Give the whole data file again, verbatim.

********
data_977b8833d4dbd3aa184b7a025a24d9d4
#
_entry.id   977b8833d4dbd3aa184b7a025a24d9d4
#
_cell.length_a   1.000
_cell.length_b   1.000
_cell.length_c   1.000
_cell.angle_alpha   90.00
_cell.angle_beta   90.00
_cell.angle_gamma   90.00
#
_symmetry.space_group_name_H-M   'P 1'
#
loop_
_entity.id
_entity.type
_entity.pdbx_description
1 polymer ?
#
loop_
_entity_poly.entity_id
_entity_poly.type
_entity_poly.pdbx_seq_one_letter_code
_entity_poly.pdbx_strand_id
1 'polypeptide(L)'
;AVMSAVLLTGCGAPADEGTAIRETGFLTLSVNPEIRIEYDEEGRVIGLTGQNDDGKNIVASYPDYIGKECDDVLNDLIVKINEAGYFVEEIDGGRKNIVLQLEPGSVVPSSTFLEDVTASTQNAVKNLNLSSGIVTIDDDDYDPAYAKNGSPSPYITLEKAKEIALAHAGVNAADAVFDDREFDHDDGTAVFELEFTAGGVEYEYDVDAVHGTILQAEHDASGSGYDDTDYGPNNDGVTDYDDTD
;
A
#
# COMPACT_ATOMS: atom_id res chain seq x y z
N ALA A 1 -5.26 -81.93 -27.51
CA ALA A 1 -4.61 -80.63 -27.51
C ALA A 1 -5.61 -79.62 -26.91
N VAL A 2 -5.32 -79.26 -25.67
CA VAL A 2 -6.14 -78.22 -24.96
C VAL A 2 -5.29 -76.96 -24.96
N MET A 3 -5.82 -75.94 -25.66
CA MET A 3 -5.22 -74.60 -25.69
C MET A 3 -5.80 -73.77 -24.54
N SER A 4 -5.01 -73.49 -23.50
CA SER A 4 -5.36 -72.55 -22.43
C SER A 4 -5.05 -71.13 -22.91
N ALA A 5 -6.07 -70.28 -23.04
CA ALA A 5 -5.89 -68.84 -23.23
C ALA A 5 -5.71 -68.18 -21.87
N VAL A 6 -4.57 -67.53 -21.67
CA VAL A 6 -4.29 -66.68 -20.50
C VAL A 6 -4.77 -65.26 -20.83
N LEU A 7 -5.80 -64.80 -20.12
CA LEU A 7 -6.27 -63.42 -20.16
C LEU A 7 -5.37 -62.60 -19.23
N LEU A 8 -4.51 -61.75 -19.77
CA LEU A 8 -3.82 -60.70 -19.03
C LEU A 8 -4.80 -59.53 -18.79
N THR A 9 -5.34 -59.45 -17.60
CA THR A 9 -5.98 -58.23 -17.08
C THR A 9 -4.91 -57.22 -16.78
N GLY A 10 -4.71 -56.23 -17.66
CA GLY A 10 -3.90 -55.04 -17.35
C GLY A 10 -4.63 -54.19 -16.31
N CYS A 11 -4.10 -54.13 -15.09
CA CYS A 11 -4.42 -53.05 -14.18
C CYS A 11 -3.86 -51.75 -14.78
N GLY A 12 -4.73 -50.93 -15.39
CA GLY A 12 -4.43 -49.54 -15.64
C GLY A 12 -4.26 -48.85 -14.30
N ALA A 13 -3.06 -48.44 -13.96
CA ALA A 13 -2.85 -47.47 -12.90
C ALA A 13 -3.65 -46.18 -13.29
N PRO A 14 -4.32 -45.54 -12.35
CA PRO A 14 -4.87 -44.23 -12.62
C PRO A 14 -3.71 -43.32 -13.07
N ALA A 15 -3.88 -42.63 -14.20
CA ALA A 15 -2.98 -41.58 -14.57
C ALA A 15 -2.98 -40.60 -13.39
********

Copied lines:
data_977b8833d4dbd3aa184b7a025a24d9d4
#
_entry.id   977b8833d4dbd3aa184b7a025a24d9d4
#
_cell.length_a   1.000
_cell.length_b   1.000
_cell.length_c   1.000
_cell.angle_alpha   90.00
_cell.angle_beta   90.00
_cell.angle_gamma   90.00
#
_symmetry.space_group_name_H-M   'P 1'
#
loop_
_entity.id
_entity.type
_entity.pdbx_description
1 polymer ?
#
loop_
_entity_poly.entity_id
_entity_poly.type
_entity_poly.pdbx_seq_one_letter_code
_entity_poly.pdbx_strand_id
1 'polypeptide(L)'
;AVMSAVLLTGCGAPADEGTAIRETGFLTLSVNPEIRIEYDEEGRVIGLTGQNDDGKNIVASYPDYIGKECDDVLNDLIVKINEAGYFVEEIDGGRKNIVLQLEPGSVVPSSTFLEDVTASTQNAVKNLNLSSGIVTIDDDDYDPAYAKNGSPSPYITLEKAKEIALAHAGVNAADAVFDDREFDHDDGTAVFELEFTAGGVEYEYDVDAVHGTILQAEHDASGSGYDDTDYGPNNDGVTDYDDTD
;
A
#
# COMPACT_ATOMS: atom_id res chain seq x y z
N ALA A 1 -5.26 -81.93 -27.51
CA ALA A 1 -4.61 -80.63 -27.51
C ALA A 1 -5.61 -79.62 -26.91
N VAL A 2 -5.32 -79.26 -25.67
CA VAL A 2 -6.14 -78.22 -24.96
C VAL A 2 -5.29 -76.96 -24.96
N MET A 3 -5.82 -75.94 -25.66
CA MET A 3 -5.22 -74.60 -25.69
C MET A 3 -5.80 -73.77 -24.54
N SER A 4 -5.01 -73.49 -23.50
CA SER A 4 -5.36 -72.55 -22.43
C SER A 4 -5.05 -71.13 -22.91
N ALA A 5 -6.07 -70.28 -23.04
CA ALA A 5 -5.89 -68.84 -23.23
C ALA A 5 -5.71 -68.18 -21.87
N VAL A 6 -4.57 -67.53 -21.67
CA VAL A 6 -4.29 -66.68 -20.50
C VAL A 6 -4.77 -65.26 -20.83
N LEU A 7 -5.80 -64.80 -20.12
CA LEU A 7 -6.27 -63.42 -20.16
C LEU A 7 -5.37 -62.60 -19.23
N LEU A 8 -4.51 -61.75 -19.77
CA LEU A 8 -3.82 -60.70 -19.03
C LEU A 8 -4.80 -59.53 -18.79
N THR A 9 -5.34 -59.45 -17.60
CA THR A 9 -5.98 -58.23 -17.08
C THR A 9 -4.91 -57.22 -16.78
N GLY A 10 -4.71 -56.23 -17.66
CA GLY A 10 -3.90 -55.04 -17.35
C GLY A 10 -4.63 -54.19 -16.31
N CYS A 11 -4.10 -54.13 -15.09
CA CYS A 11 -4.42 -53.05 -14.18
C CYS A 11 -3.86 -51.75 -14.78
N GLY A 12 -4.73 -50.93 -15.39
CA GLY A 12 -4.43 -49.54 -15.64
C GLY A 12 -4.26 -48.85 -14.30
N ALA A 13 -3.06 -48.44 -13.96
CA ALA A 13 -2.85 -47.47 -12.90
C ALA A 13 -3.65 -46.18 -13.29
N PRO A 14 -4.32 -45.54 -12.35
CA PRO A 14 -4.87 -44.23 -12.62
C PRO A 14 -3.71 -43.32 -13.07
N ALA A 15 -3.88 -42.63 -14.20
CA ALA A 15 -2.98 -41.58 -14.57
C ALA A 15 -2.98 -40.60 -13.39